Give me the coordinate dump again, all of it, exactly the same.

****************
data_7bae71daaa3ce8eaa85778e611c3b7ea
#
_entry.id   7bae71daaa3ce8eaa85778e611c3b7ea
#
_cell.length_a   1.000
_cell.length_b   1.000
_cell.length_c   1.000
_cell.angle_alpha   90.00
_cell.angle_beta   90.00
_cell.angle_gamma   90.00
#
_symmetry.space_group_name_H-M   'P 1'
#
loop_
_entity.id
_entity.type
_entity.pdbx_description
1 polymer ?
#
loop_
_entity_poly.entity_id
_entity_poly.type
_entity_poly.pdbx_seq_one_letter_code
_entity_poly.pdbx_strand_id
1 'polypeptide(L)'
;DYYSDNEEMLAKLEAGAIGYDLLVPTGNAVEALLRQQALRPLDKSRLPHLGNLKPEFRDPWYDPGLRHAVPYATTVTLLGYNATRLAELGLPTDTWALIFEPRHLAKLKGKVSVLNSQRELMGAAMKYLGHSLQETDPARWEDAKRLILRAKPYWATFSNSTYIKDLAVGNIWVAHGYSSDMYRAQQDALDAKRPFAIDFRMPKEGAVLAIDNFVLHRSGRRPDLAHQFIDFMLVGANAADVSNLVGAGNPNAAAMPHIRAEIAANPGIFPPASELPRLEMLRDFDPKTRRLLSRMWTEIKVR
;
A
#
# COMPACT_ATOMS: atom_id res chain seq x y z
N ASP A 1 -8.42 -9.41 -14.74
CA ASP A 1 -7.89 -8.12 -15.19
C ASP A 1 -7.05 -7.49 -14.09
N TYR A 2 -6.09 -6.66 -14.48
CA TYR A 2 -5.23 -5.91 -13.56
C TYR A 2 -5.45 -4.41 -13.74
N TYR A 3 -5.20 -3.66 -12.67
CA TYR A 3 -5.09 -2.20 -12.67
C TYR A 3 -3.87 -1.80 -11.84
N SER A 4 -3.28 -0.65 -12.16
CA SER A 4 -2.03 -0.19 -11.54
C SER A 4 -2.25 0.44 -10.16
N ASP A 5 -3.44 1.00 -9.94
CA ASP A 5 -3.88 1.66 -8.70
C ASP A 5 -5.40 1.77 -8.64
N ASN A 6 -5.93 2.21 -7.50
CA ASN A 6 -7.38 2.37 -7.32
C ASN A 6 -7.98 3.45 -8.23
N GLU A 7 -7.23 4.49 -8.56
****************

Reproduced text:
data_7bae71daaa3ce8eaa85778e611c3b7ea
#
_entry.id   7bae71daaa3ce8eaa85778e611c3b7ea
#
_cell.length_a   1.000
_cell.length_b   1.000
_cell.length_c   1.000
_cell.angle_alpha   90.00
_cell.angle_beta   90.00
_cell.angle_gamma   90.00
#
_symmetry.space_group_name_H-M   'P 1'
#
loop_
_entity.id
_entity.type
_entity.pdbx_description
1 polymer ?
#
loop_
_entity_poly.entity_id
_entity_poly.type
_entity_poly.pdbx_seq_one_letter_code
_entity_poly.pdbx_strand_id
1 'polypeptide(L)'
;DYYSDNEEMLAKLEAGAIGYDLLVPTGNAVEALLRQQALRPLDKSRLPHLGNLKPEFRDPWYDPGLRHAVPYATTVTLLGYNATRLAELGLPTDTWALIFEPRHLAKLKGKVSVLNSQRELMGAAMKYLGHSLQETDPARWEDAKRLILRAKPYWATFSNSTYIKDLAVGNIWVAHGYSSDMYRAQQDALDAKRPFAIDFRMPKEGAVLAIDNFVLHRSGRRPDLAHQFIDFMLVGANAADVSNLVGAGNPNAAAMPHIRAEIAANPGIFPPASELPRLEMLRDFDPKTRRLLSRMWTEIKVR
;
A
#
# COMPACT_ATOMS: atom_id res chain seq x y z
N ASP A 1 -8.42 -9.41 -14.74
CA ASP A 1 -7.89 -8.12 -15.19
C ASP A 1 -7.05 -7.49 -14.09
N TYR A 2 -6.09 -6.66 -14.48
CA TYR A 2 -5.23 -5.91 -13.56
C TYR A 2 -5.45 -4.41 -13.74
N TYR A 3 -5.20 -3.66 -12.67
CA TYR A 3 -5.09 -2.20 -12.67
C TYR A 3 -3.87 -1.80 -11.84
N SER A 4 -3.28 -0.65 -12.16
CA SER A 4 -2.03 -0.19 -11.54
C SER A 4 -2.25 0.44 -10.16
N ASP A 5 -3.44 1.00 -9.94
CA ASP A 5 -3.88 1.66 -8.70
C ASP A 5 -5.40 1.77 -8.64
N ASN A 6 -5.93 2.21 -7.50
CA ASN A 6 -7.38 2.37 -7.32
C ASN A 6 -7.98 3.45 -8.23
N GLU A 7 -7.23 4.49 -8.56